|The Blue Angels fly past the Golden Gate Bridge last year.|
Blue Angels are coming. Thunder and spectacle. A handful of outraged
citizens. Cowering dogs. Love them or loathe them, you can’t ignore
Close up with the team, you sense an uncanny
rationale in the Blues’ attitude to their work. The reward is the
delight in doing something difficult, doing it well, representing a
proud group, being elite.
With formation aerobatics, such as those the Blues
have demonstrated for more than 65 years, the near impossible is made to
look routine. Yet no public authority sanctioning air shows, including
the Federal Aviation Administration, would permit such flying if it were
not performed safely and professionally.
It’s simple. Spend 10 years learning to fly a Navy
jet, at a level of controlled aggression hinting of an overconfident
sociopath. Strap on a 30,000-pound flying device daily in the Blues’
90-day winter training and for the next 200-plus days. Operate simple
controls with manual dexterity and precise timing. Follow routines
practiced hundreds of times.
Not much to it, if you can concentrate relentlessly,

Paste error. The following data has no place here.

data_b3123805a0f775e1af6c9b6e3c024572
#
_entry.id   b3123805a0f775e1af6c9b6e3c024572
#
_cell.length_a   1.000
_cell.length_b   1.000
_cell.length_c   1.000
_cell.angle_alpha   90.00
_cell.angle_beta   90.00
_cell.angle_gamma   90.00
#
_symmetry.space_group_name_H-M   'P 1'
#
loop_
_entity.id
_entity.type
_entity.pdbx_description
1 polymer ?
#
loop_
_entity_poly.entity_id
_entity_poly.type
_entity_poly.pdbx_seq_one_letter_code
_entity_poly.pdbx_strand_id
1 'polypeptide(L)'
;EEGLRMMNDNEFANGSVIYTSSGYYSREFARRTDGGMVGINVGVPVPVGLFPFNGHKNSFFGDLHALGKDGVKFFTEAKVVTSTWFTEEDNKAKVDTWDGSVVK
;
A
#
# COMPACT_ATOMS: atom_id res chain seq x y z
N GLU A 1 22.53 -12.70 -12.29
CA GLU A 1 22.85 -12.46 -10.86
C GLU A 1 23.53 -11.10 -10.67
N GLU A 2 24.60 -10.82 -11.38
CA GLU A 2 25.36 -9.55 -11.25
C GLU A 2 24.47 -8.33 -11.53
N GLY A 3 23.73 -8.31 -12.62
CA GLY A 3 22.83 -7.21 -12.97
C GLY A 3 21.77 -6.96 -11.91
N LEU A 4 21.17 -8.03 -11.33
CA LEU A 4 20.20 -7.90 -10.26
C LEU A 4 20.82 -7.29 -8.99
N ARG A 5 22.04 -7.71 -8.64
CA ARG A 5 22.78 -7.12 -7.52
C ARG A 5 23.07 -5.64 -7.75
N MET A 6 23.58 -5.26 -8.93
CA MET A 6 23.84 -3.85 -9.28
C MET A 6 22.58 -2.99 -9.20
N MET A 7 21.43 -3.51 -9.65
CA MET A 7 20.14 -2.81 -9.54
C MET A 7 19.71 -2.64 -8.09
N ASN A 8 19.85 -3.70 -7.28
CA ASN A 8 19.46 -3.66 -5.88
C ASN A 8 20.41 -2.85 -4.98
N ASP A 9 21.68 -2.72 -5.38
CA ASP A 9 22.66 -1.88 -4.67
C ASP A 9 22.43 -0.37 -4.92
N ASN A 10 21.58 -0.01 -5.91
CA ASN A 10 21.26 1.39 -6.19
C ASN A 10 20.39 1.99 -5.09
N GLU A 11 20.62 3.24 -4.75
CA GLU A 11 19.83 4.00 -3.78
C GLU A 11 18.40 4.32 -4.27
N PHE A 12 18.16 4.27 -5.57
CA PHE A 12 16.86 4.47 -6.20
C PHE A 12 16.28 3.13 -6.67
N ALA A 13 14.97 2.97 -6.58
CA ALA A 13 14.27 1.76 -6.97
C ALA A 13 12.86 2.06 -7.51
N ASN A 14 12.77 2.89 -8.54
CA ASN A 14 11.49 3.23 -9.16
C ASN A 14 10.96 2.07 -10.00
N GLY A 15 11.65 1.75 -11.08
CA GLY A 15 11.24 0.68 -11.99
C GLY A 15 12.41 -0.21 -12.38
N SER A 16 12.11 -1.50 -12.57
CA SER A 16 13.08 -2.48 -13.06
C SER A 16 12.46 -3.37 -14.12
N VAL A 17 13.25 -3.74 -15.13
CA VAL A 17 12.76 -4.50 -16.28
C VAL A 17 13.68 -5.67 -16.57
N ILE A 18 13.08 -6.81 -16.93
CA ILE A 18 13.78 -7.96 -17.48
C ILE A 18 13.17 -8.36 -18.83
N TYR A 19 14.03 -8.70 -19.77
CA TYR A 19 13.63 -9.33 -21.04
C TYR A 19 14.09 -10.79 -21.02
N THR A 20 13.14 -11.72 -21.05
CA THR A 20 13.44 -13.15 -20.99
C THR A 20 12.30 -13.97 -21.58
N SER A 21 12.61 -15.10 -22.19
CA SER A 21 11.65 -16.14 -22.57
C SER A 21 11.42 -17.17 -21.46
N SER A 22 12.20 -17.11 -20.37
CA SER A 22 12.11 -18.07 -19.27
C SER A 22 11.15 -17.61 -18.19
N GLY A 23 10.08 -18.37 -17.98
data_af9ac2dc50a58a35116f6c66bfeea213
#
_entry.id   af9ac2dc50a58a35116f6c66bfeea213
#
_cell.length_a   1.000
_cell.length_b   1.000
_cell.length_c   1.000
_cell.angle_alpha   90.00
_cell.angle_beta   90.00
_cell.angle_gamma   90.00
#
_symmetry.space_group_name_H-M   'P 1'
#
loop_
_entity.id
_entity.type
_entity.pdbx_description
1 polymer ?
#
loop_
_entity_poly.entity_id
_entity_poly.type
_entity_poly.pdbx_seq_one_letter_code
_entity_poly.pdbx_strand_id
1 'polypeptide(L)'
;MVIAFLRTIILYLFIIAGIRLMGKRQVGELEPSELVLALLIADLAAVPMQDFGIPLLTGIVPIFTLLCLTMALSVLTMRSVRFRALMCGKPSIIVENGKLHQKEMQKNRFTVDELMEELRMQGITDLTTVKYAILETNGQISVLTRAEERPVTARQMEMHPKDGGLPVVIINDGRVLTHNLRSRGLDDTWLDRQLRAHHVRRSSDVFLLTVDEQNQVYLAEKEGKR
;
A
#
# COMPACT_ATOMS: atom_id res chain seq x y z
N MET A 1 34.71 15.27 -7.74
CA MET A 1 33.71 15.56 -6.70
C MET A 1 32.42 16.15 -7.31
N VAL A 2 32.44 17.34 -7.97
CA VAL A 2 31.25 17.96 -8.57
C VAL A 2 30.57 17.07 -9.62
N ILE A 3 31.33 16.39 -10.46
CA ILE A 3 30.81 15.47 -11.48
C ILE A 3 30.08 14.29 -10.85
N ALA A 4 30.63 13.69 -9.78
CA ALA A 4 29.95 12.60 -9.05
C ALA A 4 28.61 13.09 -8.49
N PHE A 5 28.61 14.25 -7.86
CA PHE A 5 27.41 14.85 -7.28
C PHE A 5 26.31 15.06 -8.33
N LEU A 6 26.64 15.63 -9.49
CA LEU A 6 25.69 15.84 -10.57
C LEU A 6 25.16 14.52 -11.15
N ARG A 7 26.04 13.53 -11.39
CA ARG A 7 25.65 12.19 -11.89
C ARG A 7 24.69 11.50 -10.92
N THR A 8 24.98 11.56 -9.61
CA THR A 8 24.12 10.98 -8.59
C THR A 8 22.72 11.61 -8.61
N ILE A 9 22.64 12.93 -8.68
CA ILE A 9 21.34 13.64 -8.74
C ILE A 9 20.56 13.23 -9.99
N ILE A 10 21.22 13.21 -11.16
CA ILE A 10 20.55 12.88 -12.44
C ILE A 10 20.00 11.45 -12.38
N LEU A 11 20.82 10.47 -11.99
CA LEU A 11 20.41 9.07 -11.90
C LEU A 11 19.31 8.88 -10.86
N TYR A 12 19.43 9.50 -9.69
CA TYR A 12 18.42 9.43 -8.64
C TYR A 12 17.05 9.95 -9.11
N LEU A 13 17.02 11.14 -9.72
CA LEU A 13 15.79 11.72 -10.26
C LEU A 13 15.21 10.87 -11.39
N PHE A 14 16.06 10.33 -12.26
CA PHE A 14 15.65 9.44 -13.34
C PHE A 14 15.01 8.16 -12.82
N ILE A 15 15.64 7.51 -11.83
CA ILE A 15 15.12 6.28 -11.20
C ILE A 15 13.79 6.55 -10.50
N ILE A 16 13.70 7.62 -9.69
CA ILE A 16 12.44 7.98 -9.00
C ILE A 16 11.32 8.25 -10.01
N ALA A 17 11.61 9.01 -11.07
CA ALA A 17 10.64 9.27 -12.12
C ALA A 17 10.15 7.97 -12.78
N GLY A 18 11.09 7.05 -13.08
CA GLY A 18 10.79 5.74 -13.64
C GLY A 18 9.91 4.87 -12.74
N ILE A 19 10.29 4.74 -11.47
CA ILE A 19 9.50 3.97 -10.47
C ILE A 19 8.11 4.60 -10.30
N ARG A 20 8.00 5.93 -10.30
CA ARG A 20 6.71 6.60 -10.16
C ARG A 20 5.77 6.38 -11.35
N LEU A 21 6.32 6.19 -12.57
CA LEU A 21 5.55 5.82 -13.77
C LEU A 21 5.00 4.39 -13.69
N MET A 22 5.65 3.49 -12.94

for that eternal show hour, instants spinning out agonizingly, all the
complex systems of that 15-ton piece of living sculpture functioning as
though your every nerve-end extended into the furthest plate and rivet,
nut and bolt.
Look beyond the three-dimensional aerial ballet and
see the men and machines as testing the limits of sporting skill,
satisfying the urgent human drive to excel. These are not competitors
but a team whose existence depends on every member. They must know and
trust implicitly both their own and each others’ skills, wills,
intellects and emotions.
So, why? It’s complex, especially for professional
pilots working at the ragged edge of what can be done consistently. You
can’t fake it, paint it on or wear it. Flying’s an honest trade: Do it
properly, put your skills on the line, every time, and live. For honest
men (there have been no female Blues), that’s a worthy calling.
Appreciative audiences sense raw truth.
As the unyielding earth waits patiently, but seconds
away, the Blues weave their mystical patterns in air, to standards set
man for man, beyond sight of mere mortals. They’re dancing on the rim of
eternity, linked by the intellect, will, reflexes and training of six
skilled and courageous men. As Emerson put it, “a great part of courage
is the courage of having done the thing before.”
Here’s the Blue Angels flight schedule for next week:
Oct. 8, noon to 4 p.m., practice
Oct. 9, 10 and 11, 3 p.m., air show